7 Day South Dakota Road Trip itinerary
If you have less than 7 days, we hope this guide still gives you a good starting point as to what to see and how to structure your days when exploring the Black Hills and Badlands.
We did most of these activities in just 5 days, so it is doable to do it quicker if you don’t mind earlier mornings and fitting a lot in one day. But this 7 day South Dakota road trip itinerary will help you see as much, if not more, than we saw on a more relaxed schedule. See our exact South Dakota itinerary in our YouTube series.
Day 1: Spearfish
Day 1 of your South Dakota road trip will kick off just like ours…in Spearfish Canyon! This area was a lot of fun to explore, with waterfalls, a natural slide, and more!
Looking for a more detailed guide of the Black Hills, including Spearfish Canyon, Deadwood, Mount Rushmore, and more? Check out our Black Hills guide to learn about more things to do!
- Begin your adventure with some coffee and breakfast at Blackbird Espresso! This spot is located in downtown Spearfish and opens nice and early if you’re like us and want to start exploring at the crack of dawn.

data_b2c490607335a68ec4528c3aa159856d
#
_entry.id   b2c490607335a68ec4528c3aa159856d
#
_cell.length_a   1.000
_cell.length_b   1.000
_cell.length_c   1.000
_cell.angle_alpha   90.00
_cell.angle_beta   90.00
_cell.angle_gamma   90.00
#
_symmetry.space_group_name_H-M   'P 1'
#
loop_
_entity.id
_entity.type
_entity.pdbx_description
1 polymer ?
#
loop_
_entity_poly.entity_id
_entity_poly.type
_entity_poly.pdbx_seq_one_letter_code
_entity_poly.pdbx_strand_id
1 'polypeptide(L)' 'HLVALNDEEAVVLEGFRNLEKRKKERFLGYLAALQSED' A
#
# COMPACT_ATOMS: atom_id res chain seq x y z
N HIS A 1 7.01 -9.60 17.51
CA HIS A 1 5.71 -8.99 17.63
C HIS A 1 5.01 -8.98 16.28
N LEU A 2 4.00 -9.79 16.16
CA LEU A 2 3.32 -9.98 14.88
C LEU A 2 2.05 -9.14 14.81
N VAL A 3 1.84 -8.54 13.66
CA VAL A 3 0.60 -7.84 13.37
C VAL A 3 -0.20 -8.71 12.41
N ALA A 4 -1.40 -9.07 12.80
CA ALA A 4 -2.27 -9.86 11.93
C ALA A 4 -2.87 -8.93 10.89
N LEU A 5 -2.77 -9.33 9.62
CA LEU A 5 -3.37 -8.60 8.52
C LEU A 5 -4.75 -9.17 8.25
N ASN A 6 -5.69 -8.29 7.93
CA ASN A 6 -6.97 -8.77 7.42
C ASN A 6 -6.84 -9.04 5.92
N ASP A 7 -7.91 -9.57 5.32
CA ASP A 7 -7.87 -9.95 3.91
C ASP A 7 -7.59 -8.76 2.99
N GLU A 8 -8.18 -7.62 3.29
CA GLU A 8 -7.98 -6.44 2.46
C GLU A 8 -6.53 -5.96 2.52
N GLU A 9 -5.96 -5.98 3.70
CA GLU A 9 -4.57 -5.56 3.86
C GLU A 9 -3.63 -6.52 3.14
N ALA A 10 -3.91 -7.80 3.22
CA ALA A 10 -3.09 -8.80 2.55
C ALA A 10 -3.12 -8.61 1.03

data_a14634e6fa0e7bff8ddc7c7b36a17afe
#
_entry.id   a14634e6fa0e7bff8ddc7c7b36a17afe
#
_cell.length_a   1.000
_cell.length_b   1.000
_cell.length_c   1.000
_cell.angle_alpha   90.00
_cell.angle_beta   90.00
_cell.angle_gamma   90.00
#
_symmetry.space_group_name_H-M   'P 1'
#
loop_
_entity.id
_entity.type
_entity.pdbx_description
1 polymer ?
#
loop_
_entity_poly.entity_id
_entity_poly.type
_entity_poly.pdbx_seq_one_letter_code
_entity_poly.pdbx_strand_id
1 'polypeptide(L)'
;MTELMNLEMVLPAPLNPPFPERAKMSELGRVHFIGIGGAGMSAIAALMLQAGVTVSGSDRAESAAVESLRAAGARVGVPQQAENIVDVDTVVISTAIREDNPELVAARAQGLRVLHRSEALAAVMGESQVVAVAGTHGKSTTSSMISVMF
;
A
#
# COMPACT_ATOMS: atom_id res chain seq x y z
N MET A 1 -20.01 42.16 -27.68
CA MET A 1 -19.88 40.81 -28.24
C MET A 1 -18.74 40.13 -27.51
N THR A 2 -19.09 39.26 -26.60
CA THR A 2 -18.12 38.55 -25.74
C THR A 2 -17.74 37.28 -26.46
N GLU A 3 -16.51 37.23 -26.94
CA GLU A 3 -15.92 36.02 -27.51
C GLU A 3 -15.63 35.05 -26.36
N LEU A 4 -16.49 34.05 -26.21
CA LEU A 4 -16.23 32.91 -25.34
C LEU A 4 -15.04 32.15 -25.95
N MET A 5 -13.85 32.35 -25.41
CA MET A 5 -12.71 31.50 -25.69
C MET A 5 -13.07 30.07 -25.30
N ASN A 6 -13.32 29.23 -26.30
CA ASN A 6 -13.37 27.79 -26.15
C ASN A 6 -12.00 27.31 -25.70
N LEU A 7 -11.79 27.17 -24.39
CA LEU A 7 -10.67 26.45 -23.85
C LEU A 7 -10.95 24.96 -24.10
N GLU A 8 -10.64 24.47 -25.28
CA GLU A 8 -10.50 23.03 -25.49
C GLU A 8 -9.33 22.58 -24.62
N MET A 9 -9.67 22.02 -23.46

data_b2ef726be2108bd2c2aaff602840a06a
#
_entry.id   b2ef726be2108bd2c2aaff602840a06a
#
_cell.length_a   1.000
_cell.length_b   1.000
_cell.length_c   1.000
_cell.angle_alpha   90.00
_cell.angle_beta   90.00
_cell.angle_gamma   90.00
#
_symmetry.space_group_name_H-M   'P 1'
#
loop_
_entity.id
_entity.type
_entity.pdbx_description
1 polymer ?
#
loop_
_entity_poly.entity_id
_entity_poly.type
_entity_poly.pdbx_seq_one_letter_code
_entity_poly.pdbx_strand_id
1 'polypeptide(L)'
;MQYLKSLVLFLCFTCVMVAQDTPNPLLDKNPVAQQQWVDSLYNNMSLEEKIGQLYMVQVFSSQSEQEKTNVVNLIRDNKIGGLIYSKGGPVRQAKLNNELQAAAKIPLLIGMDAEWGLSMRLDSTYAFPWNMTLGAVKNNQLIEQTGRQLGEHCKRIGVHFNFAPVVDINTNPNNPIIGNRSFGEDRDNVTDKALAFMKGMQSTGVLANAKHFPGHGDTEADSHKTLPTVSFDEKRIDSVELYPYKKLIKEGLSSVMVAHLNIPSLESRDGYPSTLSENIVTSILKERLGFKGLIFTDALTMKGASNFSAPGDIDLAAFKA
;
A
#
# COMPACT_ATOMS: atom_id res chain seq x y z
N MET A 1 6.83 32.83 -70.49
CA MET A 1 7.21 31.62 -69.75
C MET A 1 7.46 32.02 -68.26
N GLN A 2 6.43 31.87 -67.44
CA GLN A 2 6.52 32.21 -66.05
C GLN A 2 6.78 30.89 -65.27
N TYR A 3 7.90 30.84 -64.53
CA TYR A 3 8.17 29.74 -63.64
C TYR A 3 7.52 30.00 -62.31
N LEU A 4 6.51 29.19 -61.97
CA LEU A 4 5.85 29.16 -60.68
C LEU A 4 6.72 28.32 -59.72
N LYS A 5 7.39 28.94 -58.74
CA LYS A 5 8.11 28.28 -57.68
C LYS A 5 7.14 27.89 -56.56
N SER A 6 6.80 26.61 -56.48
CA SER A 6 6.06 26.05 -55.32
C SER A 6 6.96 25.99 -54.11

- Start your drive along the Spearfish Canyon Scenic Byway, a 19 mile scenic drive that takes you through Spearfish Canyon. We have many suggested stops along the way and first up is Bridal Veil Falls. This 60 ft tall waterfall is located just off the Scenic Byway road and is a very accessible stop, with an observation deck just across from it.
- After snapping some quick photos of Bridal Veil Falls, head to Devil’s Bathtub, which is a natural waterslide! After parking in this lot, you’ll go to the left (towards the way you drove in) and follow a trail and cross a bridge before reaching the official trailhead.
From there, it’s a 1.1 mile round trip hike through a canyon and across streams (you’ll cross the stream many times!) to get to the final destination, a smooth, but narrow passageway through rocks, acting as a slide, and a swimming hole at the bottom.
You’ll climb up to the top of the slide and then slide down into the ice cold water. It is a BLAST! We giggled SO much and couldn’t stop smiling, even though we were a bit frozen afterwards.